The downside of cheap coal
When it comes to the future of the auto industry and personal transportation, China is quickly becoming the world’s most important country. Consequently, every major automaker is aggressively seeking to establish and/or to grow their business in this ever-important country.
Even more interesting, for many reasons China has also been seen as a key piece of the battery-powered automotive revolution. A new study, however, casts some doubt on that potential.
According to a Tsinghua/Argonne Study plug-in electric vehicles in China will increase CO2, SO2 and NOx emissions – possibly even significantly – without a major and costly cleanup of China’s coal-powered electric grid.
“As analyzed in this work, it is the current high emissions of power plants that are going to make EVs a less favorable option than other alternatives in China, such as HEVs, which are more environmentally friendly, more commercially mature, and less cost-intensive. Currently, in the Chinese vehicle market, taking products of the BYD Company as an example, HEVs (20,000-25,000 US dollars) are much more expensive than conventional ICEVs (8000-10,000 US dollars) of equivalent size, but the price of EVs is even higher (>30,000 US dollars). The costs and benefits of different technological options need to be further explored.”
An Argonne researcher testing the lithium potential
In the next decade or so many battery researchers believe that new lithium batteries, potentially offering 500+ mile plug-in vehicles, are inevitable. Labeled lithium-air, such batteries offer up to ten times the storage as today’s lithium batteries – easily providing as much energy as a gasoline tank today, while also providing easy and quick refueling.
Unfortunately, even after overcoming the breakthroughs needed to achieve this battery technology, many more years will be required to transition this battery from small electronics into automobiles.
In the interim, battery powered vehicles will be dependent upon lithium-ion technologies, and while chemistries may vary, the costs and potential of today’s lithium-ion technologies are relatively well known. Battery engineers at Argonne Laboratory, for instance, have been testing lithium-ion batteries for decades as manufacturers around the world have perfected scalability, resulting in cheap and extremely powerful laptops and cell phones throughout the world.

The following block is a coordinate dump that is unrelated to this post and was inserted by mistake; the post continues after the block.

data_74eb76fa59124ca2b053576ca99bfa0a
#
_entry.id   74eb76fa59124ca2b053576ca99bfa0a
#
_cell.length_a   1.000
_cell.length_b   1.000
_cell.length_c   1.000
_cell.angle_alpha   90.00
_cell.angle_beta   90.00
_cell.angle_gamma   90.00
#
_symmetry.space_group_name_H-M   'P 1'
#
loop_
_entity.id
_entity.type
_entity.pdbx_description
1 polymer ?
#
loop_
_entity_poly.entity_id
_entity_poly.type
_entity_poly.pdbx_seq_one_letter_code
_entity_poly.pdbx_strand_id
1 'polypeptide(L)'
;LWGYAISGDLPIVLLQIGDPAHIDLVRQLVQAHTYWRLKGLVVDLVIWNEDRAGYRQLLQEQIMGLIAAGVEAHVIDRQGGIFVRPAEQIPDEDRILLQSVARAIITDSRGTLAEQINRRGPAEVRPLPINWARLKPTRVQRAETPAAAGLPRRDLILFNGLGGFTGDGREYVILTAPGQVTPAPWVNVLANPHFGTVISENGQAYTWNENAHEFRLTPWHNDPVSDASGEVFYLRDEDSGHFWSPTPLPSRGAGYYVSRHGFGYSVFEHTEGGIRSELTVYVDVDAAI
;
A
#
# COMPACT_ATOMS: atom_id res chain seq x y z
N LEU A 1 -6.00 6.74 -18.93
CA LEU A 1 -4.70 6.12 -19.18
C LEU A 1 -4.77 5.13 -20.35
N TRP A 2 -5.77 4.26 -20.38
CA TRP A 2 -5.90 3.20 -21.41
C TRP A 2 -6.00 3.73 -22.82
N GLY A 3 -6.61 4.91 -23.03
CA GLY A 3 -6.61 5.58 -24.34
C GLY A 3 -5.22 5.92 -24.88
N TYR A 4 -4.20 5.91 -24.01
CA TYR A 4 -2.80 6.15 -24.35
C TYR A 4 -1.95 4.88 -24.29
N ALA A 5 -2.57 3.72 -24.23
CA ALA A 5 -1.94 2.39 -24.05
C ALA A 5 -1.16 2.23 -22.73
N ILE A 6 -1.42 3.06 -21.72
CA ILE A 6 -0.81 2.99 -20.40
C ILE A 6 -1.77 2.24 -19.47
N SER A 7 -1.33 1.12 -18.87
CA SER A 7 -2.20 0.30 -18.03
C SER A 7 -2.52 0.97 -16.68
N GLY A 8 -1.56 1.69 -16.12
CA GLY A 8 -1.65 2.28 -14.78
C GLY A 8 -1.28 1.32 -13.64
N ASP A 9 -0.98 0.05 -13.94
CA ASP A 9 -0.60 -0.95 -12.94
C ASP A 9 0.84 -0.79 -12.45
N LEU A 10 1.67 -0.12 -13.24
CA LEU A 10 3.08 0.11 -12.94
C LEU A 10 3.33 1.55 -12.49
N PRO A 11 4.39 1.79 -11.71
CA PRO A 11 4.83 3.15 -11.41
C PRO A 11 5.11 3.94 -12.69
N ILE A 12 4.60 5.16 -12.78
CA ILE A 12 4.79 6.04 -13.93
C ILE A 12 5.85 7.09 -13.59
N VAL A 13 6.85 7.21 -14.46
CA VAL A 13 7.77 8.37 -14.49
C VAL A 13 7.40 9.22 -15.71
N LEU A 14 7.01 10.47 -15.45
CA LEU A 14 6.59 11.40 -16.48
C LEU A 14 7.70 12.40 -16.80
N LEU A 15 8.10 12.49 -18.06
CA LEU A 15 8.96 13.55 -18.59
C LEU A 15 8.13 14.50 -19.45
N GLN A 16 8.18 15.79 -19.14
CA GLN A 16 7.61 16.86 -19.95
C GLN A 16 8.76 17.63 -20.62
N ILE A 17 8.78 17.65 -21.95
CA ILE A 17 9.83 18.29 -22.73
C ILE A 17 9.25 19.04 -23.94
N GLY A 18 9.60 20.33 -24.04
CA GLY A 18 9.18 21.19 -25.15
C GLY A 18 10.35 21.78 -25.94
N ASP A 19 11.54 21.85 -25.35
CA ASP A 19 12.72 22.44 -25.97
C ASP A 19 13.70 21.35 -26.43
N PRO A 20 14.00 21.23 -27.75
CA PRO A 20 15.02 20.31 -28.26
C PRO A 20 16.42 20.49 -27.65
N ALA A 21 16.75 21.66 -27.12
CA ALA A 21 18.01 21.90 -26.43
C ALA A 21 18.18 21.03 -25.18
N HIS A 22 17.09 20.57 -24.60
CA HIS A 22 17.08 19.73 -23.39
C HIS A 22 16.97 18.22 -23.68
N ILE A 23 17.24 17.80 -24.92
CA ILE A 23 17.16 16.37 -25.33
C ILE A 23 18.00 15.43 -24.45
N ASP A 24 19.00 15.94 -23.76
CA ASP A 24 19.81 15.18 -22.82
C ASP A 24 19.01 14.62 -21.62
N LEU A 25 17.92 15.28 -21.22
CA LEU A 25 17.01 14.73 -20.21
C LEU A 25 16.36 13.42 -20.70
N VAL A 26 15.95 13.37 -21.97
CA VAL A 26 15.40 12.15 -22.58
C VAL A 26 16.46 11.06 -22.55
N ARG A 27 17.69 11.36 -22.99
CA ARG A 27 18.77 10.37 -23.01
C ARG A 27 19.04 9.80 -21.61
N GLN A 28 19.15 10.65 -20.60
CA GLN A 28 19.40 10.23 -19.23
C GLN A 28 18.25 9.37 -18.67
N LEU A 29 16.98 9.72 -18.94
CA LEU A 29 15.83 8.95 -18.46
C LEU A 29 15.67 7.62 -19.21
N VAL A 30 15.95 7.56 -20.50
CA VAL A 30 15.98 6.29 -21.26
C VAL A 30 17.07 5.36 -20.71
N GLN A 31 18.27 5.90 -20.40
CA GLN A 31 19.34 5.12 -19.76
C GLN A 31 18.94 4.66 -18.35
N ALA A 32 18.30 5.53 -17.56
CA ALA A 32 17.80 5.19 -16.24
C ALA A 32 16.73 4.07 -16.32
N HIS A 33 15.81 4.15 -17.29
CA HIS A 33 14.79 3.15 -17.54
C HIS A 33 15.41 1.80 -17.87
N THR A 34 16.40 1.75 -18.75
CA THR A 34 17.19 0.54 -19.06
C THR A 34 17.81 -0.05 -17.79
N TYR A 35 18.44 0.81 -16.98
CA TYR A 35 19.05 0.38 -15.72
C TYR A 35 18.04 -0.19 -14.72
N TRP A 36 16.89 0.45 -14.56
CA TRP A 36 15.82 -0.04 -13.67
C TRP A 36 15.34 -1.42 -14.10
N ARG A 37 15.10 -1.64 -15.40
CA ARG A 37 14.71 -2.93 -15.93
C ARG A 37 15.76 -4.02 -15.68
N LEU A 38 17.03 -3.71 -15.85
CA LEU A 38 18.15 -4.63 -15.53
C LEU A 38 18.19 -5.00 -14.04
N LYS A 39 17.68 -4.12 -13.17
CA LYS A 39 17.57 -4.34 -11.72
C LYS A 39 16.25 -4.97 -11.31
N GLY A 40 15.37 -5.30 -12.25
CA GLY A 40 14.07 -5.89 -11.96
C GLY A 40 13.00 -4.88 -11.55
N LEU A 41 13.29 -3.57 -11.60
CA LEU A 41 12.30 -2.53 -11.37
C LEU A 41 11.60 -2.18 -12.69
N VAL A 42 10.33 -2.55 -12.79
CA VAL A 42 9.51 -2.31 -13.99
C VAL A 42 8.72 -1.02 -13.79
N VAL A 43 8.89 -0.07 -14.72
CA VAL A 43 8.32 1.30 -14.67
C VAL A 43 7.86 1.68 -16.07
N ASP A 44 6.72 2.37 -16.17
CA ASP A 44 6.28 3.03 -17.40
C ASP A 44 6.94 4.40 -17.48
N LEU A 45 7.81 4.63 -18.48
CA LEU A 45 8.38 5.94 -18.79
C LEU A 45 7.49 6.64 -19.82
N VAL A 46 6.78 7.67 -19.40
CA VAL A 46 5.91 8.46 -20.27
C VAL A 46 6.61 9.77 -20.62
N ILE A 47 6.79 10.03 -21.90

Based upon these decades of experience, analysts today assume that scale and manufacturing improvements will result in huge price declines for the battery packs in battery-powered vehicles – as much as 65 percent or more. Nevertheless, according to the same experts and consumer surveys, eventually commodity pricing on battery materials makes lithium-ion battery packs unable to scale to a point that can compete with conventional vehicles for most consumers.
Consequently, by 2020, most analysts believe that pure EVs will account for between 1 and 10 percent of vehicles sales. Plug-in hybrids and conventional hybrids, however, could bring the total battery-powered – even if just partially – fleet up to a share of 20 percent or more.
While 20 percent battery-powered by 2020 is exciting, such an adoption rate ensures that petroleum dependence will be around for a very long time. For instance, even if every auto produced today were a pure EV, it would still take up to 2 decades to replace our current 200,000,000+ (a very low ball estimate) fleet of gas guzzlers with 10,000,000 new EVs per year. Realistically, however, such a replacement is decades away, which means the legacy of gas-guzzling will be around for many more decades.
None of this is an argument against plug-in vehicles.